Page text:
Bob Carr:

I think currently the balance between preservation interest and property rights is fairly even. That means property rights are certainly being respected in regard to the laws, and certainly archaeological interests and preservation interests are also being served. For example, here in Miami-Dade County, since 1981 there has been no less than 35 archaeological sites that have been designated or set aside with a county ordinance. That designation has allowed for these sites to actually be preserved, largely in the western, urban parts of Miami-Dade County. I think you have to understand, going back to the first question, that the laws are the bow that sets the arrow into motion but the arrow trajectory is controlled in part by the personnel or the staff and you have a responsibility to not only interpret the laws correctly, but to regulate in a humanistic way and never loose site of the fact that you are dealing with real human beings that have real issues and real money at stake in the process of land regulation.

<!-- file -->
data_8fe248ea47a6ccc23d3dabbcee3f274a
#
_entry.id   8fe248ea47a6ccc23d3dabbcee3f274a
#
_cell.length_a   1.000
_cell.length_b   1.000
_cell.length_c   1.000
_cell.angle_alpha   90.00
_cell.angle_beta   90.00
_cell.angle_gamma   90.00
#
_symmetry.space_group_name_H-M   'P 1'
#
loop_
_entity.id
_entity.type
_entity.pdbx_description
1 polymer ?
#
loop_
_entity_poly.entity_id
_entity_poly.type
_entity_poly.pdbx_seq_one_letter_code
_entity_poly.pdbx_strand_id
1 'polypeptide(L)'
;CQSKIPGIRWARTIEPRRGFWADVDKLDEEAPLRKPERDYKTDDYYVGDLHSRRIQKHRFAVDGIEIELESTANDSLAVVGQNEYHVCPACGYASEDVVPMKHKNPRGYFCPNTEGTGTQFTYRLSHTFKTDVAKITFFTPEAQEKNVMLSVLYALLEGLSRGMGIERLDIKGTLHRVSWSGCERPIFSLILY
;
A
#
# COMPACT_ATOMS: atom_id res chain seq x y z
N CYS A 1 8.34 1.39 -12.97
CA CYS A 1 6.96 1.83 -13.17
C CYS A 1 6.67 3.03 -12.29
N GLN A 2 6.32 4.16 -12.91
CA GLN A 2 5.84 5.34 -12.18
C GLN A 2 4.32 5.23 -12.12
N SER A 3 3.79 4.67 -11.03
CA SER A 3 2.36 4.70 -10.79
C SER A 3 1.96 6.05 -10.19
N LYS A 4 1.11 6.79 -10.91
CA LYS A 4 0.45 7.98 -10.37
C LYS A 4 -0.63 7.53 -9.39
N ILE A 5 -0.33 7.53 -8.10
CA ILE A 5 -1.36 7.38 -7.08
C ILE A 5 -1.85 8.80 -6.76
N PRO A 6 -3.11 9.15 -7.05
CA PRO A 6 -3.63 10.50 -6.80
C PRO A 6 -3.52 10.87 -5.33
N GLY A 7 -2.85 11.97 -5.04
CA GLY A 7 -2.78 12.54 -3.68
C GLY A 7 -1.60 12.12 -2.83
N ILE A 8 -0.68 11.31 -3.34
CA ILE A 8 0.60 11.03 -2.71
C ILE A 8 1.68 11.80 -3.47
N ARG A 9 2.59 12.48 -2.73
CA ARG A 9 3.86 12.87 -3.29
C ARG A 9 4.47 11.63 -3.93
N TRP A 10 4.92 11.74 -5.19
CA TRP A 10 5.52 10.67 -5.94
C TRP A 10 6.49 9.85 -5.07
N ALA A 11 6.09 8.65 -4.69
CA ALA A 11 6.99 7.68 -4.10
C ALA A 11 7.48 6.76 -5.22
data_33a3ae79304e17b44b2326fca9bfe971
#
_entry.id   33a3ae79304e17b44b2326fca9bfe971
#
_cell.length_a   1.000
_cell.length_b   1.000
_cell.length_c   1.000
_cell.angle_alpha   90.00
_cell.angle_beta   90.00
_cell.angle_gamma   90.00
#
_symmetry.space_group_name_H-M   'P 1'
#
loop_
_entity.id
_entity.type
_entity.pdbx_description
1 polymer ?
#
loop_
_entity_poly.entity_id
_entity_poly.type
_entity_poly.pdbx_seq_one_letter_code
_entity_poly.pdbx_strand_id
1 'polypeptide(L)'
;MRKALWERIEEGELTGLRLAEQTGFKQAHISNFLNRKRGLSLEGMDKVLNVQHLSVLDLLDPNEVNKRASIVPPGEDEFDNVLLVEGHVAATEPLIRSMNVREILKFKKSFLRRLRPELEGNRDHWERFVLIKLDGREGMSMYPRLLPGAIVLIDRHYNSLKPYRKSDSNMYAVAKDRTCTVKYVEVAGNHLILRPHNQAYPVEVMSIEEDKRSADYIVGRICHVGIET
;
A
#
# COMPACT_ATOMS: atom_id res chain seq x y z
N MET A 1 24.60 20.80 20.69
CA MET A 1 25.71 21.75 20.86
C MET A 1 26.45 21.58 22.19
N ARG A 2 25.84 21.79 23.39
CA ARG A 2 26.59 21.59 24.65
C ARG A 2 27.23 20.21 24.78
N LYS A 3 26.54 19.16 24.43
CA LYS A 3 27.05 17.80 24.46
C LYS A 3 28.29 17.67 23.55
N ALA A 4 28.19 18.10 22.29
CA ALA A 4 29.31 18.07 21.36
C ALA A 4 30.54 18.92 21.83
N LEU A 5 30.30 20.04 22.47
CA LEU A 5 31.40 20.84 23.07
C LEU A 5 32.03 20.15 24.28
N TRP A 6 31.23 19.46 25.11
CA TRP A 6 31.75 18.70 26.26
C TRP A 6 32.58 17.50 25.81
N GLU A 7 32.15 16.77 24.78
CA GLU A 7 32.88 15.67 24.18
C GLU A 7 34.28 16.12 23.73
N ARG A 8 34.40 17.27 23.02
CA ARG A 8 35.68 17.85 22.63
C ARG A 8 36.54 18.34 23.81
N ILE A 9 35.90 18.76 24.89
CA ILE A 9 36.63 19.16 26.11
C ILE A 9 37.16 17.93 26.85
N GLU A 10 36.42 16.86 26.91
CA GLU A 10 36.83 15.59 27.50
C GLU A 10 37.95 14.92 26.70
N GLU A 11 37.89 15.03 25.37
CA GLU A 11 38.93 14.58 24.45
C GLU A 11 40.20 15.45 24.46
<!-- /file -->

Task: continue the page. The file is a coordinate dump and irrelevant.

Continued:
Randy Nimnicht:

One of my fears for the future is the personality of future administrators of the program that come into play. I know you are nearing your retirement from public life, but I believe over the years, that your low key, conciliatory personality has had a major impact on getting work done, getting data out, and in (HMSFfs) case all those archaeological findings and material artifacts coming into our collection. What do you think the prospects for the future are?

Bob Carr: